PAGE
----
A Case Report of a Sclerotic Fibroma of the Oral Mucosa

Sclerotic fibroma, also known as storiform collagenoma, is a rare benign tumor that grows on the skin, but it can also appear, less frequently, in the oral mucosa. It can present as part of Cowden syndrome manifestation, especially when multiple lesions are encountered, but it may also appear as a solitary, sporadic lesion in healthy individuals. We describe a patient, diagnosed with Cowden syndrome, who presented with a sclerotic fibroma in the oral mucosa, which is a very uncommon manifestation of Cowden syndrome.

Introduction

Sclerotic fibroma (SF), also called storiform collagenoma, is a rare benign tumor [1]. It presents as a cutaneous fibrous neoplasm [2]and it is especially unusual in the head and neck mucosal tissue [1-2]. It derives from the proliferation of fibroblasts that exhibit increased production of type-I collagen [1]. SF affects both sexes, with a slight female predominance [2].

It presents as either solitary or multiple skin nodules, being an important marker in patients with Cowden syndrome (CS) [3-5]or as a sporadic, small, solitary cutaneous mass in healthy individuals [5].

First described in 1963 by Lloyd and Dennis [4]Cowden syndrome, or multiple hamartoma syndrome [1]is a rare autosomal-dominant inheritance genodermatosis [6]characterized by multiple hamartomas of ectodermal, mesodermal, and endodermal origins [4-6]. The phosphatase and tensin homolog (PTEN) gene negatively regulates cell proliferation and cell cycle progression [1].

CS is characterized by a large range of systemic abnormalities [1,3]: patients usually have macrocephaly, trichilemmomas, and papillomatous papules / hamartomas [1]. CS is associated with a large range of PTEN hamartoma tumor syndrome (PHTS), which is a group of disorders characterized by the disorganized growth of native cells in native tissues [1]. CS is the only PHTS disorder associated with a well-reported predisposition to malignancies [1,4]; they have a higher probability of developing benign and malignant tumors of the mucous membranes and genitourinary and gastrointestinal tracts [1,3].

Mucocutaneous lesions are present in 99 to 100% of cases [5] and are pathognomonic [4]. The characteristic mucocutaneous findings include a variety of benign and malignant neoplasms (including SF) of the skin (face, acral, and palmoplantar) [3]. Fibroepithelial hyperplasia or diffuse papillomatosis are oral lesions frequently found in patients with Cowden syndrome [3,7]and often involve sites such as the tongue, gingiva, and lips [3,8]. On the contrary, SF is rarely identified at the same site [1,3,7].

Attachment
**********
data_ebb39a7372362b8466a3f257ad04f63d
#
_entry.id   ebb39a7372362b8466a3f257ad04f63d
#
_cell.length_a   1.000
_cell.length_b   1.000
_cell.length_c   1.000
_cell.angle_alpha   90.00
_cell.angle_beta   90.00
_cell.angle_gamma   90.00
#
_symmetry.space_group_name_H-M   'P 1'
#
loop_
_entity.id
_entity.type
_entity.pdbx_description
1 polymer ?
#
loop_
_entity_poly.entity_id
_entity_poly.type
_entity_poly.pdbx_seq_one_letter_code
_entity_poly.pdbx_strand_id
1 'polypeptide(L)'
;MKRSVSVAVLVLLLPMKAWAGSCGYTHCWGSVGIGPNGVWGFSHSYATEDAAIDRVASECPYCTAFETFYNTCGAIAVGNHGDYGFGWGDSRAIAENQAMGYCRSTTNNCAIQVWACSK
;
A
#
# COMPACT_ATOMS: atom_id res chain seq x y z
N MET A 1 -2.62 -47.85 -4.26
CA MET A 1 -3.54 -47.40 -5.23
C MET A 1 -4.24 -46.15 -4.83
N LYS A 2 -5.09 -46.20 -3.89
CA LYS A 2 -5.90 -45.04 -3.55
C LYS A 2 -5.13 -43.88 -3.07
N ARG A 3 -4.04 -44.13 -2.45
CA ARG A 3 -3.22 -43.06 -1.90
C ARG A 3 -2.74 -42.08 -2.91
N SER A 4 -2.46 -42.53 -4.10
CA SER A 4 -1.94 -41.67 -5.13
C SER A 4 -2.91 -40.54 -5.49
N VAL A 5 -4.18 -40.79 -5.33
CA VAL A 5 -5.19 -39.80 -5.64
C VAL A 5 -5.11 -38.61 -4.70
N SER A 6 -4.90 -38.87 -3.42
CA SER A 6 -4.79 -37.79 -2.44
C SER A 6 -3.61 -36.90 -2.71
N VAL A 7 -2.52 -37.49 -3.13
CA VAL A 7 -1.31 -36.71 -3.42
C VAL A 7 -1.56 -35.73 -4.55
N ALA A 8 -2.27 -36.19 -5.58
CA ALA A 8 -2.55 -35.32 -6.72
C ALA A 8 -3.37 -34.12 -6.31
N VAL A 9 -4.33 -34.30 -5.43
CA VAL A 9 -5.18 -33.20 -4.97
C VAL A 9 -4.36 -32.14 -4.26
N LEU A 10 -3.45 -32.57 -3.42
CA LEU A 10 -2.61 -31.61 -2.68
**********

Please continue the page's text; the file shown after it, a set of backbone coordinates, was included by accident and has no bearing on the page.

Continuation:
The estimated prevalence of Cowden Syndrome is 1 / 200,000 [4]. CS is most often diagnosed during the third decade of life (the late 20s) [1,4].

There are very few reported cases of SF within the oral mucosa [1,3,5,6,9]. To our knowledge, only nine SFs of the oral cavity have been published in the medical literature.

The finding of multiple SFs should motivate further investigations due to the probability of a Cowden syndrome diagnosis (chromosomal analysis for mutation in the suspected PTEN gene) [1]and once the diagnosis is confirmed, further clinical and familial history investigations are recommended due to the reported increased risk of malignancies.

Case Presentation

A 42-year-old man presented in the Stomatology department, with a known diagnosis of Cowden syndrome. A genetic study revealed an intronic mutation – thymine (T) to guanine (G) – T> G – transition at the +32 position of intron 8.

He has been followed by our Dermatology department since 2012, due to multiple hamartomas and trichilemmomas, mostly on the face and scalp (Figure 1).

Patient's-face-and-nose, -presenting-multiple-hamartomas-and-trichilemmomas- (blue-arrows)

Despite many appointments, the patient never showed up to perform the required colonoscopy, thyroid ultrasound, and genetic study.

He presented in the Stomatology department with an 11-month history of a slow-growing, painless mass on the dorsal surface of the tongue. The patient was referred with no history of trauma.

Clinical examination showed a pedunculated firm mass that measured about 2 cm on the dorsal surface of the tongue – lesion A (Figure 2). We also noted a white papillomatous lesion at the left commissure of the lips – lesion B (Figure 3) – and a sessile lesion on the wet mucosa of the lower lip – lesion C (Figure 4).

Lesion-A --- Pedunculated-firm-mass on-the-dorsum-of-the-tongue- (purple-arrow)

Lesion-B --- White-papillomatous-lesion-at-the-left-commissure-of-the-lips- (black-arrow)